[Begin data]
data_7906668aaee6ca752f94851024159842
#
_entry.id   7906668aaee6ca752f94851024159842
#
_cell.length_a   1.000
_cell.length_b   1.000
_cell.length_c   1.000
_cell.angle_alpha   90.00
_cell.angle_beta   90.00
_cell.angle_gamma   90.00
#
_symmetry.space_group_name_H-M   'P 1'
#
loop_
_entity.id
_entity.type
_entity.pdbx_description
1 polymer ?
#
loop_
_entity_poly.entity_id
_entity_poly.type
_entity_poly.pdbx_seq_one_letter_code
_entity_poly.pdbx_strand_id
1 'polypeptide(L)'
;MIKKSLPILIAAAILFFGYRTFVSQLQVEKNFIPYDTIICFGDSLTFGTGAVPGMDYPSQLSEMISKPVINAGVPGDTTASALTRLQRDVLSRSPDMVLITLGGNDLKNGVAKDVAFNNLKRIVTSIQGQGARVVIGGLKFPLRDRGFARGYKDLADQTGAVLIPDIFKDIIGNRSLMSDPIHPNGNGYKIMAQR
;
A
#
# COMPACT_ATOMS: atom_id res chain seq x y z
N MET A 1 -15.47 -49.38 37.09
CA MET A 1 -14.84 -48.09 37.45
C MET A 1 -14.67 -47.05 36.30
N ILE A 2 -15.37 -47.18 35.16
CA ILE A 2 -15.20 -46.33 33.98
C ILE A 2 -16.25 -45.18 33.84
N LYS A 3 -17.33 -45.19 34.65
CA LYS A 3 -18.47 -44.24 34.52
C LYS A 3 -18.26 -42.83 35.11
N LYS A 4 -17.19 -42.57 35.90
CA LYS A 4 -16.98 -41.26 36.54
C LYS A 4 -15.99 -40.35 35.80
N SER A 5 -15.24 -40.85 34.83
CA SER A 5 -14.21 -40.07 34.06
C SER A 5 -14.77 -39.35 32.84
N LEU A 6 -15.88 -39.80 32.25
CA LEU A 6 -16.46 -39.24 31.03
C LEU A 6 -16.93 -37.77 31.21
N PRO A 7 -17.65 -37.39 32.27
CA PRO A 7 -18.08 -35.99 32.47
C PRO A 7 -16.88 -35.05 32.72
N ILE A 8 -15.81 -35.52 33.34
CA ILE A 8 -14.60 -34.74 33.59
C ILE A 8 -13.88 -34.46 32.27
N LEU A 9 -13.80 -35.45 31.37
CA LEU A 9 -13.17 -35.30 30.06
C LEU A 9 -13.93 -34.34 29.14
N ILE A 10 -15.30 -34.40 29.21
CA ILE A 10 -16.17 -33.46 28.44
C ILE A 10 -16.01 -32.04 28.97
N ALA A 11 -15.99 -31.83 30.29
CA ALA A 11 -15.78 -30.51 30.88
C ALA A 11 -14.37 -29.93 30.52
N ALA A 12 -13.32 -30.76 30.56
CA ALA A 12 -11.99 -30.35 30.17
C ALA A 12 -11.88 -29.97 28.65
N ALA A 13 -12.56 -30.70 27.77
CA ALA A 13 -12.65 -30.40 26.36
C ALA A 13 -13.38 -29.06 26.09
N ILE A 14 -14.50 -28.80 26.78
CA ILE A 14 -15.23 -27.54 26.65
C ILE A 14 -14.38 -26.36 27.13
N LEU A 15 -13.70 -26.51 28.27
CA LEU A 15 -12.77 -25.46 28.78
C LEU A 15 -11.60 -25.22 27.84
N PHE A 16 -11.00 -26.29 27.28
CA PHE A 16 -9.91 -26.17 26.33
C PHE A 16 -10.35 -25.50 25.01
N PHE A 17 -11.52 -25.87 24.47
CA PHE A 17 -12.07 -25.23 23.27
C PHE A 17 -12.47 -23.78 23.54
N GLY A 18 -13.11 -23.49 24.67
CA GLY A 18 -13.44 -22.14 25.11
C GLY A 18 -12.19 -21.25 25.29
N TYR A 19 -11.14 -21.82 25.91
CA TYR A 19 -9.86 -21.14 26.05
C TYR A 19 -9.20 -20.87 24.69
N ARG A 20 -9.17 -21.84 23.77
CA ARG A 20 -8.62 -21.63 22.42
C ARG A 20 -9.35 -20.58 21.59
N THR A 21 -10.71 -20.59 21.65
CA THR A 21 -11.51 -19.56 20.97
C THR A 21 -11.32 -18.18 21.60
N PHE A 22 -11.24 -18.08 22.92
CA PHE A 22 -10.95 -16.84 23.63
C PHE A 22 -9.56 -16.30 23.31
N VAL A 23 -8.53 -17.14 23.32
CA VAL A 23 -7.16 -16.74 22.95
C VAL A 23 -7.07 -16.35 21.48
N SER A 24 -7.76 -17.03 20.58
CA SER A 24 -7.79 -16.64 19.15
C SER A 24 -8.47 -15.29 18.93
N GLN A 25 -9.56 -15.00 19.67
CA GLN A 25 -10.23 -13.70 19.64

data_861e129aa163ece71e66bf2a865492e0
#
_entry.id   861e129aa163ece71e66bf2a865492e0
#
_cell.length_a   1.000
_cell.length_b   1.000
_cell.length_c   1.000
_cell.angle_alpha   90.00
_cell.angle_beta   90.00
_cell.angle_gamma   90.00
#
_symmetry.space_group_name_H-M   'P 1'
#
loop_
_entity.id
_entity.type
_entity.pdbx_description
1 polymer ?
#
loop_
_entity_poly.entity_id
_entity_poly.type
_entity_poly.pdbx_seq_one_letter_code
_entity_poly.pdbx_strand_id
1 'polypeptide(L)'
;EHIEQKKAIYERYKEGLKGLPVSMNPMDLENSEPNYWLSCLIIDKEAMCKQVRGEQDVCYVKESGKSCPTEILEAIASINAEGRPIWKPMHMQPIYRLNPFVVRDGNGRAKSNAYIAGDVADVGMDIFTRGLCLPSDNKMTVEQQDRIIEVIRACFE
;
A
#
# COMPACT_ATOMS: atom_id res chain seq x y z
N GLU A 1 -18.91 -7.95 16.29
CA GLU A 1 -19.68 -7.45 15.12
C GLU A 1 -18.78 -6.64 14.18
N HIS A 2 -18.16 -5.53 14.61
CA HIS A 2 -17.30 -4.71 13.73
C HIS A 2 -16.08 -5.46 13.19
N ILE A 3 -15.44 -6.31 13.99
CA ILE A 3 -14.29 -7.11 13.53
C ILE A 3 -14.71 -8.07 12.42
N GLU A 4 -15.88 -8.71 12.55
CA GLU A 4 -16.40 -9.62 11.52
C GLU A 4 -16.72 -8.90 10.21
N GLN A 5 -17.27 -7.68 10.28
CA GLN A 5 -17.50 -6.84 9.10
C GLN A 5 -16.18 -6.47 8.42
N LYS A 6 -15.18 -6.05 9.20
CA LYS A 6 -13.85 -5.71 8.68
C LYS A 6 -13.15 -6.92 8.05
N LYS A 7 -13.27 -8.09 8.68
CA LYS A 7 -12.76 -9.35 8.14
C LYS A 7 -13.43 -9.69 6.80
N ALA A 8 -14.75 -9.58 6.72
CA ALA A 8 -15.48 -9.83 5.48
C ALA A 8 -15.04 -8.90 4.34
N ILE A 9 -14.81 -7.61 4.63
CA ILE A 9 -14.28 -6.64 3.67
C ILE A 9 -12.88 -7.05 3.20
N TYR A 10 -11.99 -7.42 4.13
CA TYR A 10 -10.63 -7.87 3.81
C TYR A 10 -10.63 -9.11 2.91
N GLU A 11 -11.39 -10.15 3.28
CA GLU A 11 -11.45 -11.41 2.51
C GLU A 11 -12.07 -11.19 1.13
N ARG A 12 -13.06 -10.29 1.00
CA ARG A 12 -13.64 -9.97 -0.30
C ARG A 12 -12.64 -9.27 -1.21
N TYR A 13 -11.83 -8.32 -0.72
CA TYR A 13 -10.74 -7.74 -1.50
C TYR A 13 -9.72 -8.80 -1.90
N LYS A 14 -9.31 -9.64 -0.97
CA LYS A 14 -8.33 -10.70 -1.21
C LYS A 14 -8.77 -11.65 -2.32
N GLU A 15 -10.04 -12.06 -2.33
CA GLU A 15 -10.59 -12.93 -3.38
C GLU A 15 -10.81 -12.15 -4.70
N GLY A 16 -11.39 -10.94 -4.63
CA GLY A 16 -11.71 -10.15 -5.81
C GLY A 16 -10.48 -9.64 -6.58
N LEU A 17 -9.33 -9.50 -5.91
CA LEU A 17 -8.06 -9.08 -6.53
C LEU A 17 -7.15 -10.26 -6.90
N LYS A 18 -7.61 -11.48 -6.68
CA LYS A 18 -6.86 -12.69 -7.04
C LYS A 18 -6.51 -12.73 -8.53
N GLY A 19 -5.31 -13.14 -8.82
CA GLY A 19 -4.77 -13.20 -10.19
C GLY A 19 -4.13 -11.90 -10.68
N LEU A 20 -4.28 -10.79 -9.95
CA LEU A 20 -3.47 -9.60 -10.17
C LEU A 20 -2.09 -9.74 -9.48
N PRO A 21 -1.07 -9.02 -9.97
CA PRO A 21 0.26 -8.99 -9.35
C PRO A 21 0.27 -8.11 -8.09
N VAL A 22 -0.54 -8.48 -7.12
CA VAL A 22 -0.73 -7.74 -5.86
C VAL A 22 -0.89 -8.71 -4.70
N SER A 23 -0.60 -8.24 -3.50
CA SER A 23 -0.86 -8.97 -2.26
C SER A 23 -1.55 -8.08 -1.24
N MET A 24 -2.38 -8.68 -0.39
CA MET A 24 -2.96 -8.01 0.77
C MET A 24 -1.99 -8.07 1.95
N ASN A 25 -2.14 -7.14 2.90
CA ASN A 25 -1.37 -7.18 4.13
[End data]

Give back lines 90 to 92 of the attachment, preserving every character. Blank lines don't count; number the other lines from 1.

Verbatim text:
C ARG A 20 -9.35 -20.58 21.59
N THR A 21 -10.71 -20.59 21.65
CA THR A 21 -11.51 -19.56 20.97